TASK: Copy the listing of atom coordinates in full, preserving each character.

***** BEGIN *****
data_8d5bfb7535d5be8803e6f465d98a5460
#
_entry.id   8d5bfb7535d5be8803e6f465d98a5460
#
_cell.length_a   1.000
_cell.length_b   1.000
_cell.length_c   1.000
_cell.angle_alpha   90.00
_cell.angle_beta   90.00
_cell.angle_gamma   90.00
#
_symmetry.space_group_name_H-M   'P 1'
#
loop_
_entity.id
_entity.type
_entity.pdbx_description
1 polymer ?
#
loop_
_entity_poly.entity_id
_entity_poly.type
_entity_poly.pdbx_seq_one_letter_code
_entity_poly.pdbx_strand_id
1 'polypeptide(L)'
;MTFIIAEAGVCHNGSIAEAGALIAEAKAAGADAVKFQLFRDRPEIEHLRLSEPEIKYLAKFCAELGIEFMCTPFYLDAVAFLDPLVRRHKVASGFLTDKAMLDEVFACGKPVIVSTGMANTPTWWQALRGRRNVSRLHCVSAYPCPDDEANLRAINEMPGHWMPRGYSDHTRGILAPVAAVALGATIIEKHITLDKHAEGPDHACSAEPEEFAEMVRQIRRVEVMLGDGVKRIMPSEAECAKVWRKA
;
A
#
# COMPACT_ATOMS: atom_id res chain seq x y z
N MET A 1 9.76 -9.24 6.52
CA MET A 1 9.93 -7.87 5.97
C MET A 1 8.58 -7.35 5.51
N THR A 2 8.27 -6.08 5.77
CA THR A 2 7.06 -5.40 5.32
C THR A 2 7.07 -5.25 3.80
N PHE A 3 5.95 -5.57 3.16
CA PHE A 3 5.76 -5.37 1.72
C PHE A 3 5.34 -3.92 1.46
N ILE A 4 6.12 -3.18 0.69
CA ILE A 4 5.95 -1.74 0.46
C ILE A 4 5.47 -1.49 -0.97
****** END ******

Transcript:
data_8d5bfb7535d5be8803e6f465d98a5460
#
_entry.id   8d5bfb7535d5be8803e6f465d98a5460
#
_cell.length_a   1.000
_cell.length_b   1.000
_cell.length_c   1.000
_cell.angle_alpha   90.00
_cell.angle_beta   90.00
_cell.angle_gamma   90.00
#
_symmetry.space_group_name_H-M   'P 1'
#
loop_
_entity.id
_entity.type
_entity.pdbx_description
1 polymer ?
#
loop_
_entity_poly.entity_id
_entity_poly.type
_entity_poly.pdbx_seq_one_letter_code
_entity_poly.pdbx_strand_id
1 'polypeptide(L)'
;MTFIIAEAGVCHNGSIAEAGALIAEAKAAGADAVKFQLFRDRPEIEHLRLSEPEIKYLAKFCAELGIEFMCTPFYLDAVAFLDPLVRRHKVASGFLTDKAMLDEVFACGKPVIVSTGMANTPTWWQALRGRRNVSRLHCVSAYPCPDDEANLRAINEMPGHWMPRGYSDHTRGILAPVAAVALGATIIEKHITLDKHAEGPDHACSAEPEEFAEMVRQIRRVEVMLGDGVKRIMPSEAECAKVWRKA
;
A
#
# COMPACT_ATOMS: atom_id res chain seq x y z
N MET A 1 9.76 -9.24 6.52
CA MET A 1 9.93 -7.87 5.97
C MET A 1 8.58 -7.35 5.51
N THR A 2 8.27 -6.08 5.77
CA THR A 2 7.06 -5.40 5.32
C THR A 2 7.07 -5.25 3.80
N PHE A 3 5.95 -5.57 3.16
CA PHE A 3 5.76 -5.37 1.72
C PHE A 3 5.34 -3.92 1.46
N ILE A 4 6.12 -3.18 0.69
CA ILE A 4 5.95 -1.74 0.46
C ILE A 4 5.47 -1.49 -0.97